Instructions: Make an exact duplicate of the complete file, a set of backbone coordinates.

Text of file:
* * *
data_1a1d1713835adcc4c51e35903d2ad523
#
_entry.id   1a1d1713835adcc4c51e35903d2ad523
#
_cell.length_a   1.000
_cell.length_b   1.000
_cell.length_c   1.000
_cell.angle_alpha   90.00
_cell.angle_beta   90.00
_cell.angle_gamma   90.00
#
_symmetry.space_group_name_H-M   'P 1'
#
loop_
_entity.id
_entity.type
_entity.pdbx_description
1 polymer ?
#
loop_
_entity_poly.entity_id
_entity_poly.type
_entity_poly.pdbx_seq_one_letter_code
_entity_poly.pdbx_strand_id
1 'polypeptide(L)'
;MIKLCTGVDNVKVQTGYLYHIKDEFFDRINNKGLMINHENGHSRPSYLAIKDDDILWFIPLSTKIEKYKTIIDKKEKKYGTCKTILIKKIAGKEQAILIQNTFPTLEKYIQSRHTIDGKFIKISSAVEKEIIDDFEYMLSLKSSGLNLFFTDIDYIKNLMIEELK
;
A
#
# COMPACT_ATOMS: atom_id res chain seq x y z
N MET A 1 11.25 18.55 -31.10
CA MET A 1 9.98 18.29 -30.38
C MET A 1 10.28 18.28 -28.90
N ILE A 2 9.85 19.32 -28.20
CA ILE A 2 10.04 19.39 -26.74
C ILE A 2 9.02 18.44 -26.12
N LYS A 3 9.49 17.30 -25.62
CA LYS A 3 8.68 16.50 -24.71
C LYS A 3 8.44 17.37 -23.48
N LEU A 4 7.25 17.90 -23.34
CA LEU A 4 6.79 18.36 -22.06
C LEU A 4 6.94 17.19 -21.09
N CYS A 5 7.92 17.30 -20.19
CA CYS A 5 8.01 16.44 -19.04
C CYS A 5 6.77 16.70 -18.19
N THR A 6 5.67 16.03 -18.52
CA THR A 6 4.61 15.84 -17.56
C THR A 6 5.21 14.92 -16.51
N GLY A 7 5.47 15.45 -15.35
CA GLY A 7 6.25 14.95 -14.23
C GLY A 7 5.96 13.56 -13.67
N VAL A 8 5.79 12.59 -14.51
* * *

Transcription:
data_1a1d1713835adcc4c51e35903d2ad523
#
_entry.id   1a1d1713835adcc4c51e35903d2ad523
#
_cell.length_a   1.000
_cell.length_b   1.000
_cell.length_c   1.000
_cell.angle_alpha   90.00
_cell.angle_beta   90.00
_cell.angle_gamma   90.00
#
_symmetry.space_group_name_H-M   'P 1'
#
loop_
_entity.id
_entity.type
_entity.pdbx_description
1 polymer ?
#
loop_
_entity_poly.entity_id
_entity_poly.type
_entity_poly.pdbx_seq_one_letter_code
_entity_poly.pdbx_strand_id
1 'polypeptide(L)'
;MIKLCTGVDNVKVQTGYLYHIKDEFFDRINNKGLMINHENGHSRPSYLAIKDDDILWFIPLSTKIEKYKTIIDKKEKKYGTCKTILIKKIAGKEQAILIQNTFPTLEKYIQSRHTIDGKFIKISSAVEKEIIDDFEYMLSLKSSGLNLFFTDIDYIKNLMIEELK
;
A
#
# COMPACT_ATOMS: atom_id res chain seq x y z
N MET A 1 11.25 18.55 -31.10
CA MET A 1 9.98 18.29 -30.38
C MET A 1 10.28 18.28 -28.90
N ILE A 2 9.85 19.32 -28.20
CA ILE A 2 10.04 19.39 -26.74
C ILE A 2 9.02 18.44 -26.12
N LYS A 3 9.49 17.30 -25.62
CA LYS A 3 8.68 16.50 -24.71
C LYS A 3 8.44 17.37 -23.48
N LEU A 4 7.25 17.90 -23.34
CA LEU A 4 6.79 18.36 -22.06
C LEU A 4 6.94 17.19 -21.09
N CYS A 5 7.92 17.30 -20.19
CA CYS A 5 8.01 16.44 -19.04
C CYS A 5 6.77 16.70 -18.19
N THR A 6 5.67 16.03 -18.52
CA THR A 6 4.61 15.84 -17.56
C THR A 6 5.21 14.92 -16.51
N GLY A 7 5.47 15.45 -15.35
CA GLY A 7 6.25 14.95 -14.23
C GLY A 7 5.96 13.56 -13.67
N VAL A 8 5.79 12.59 -14.51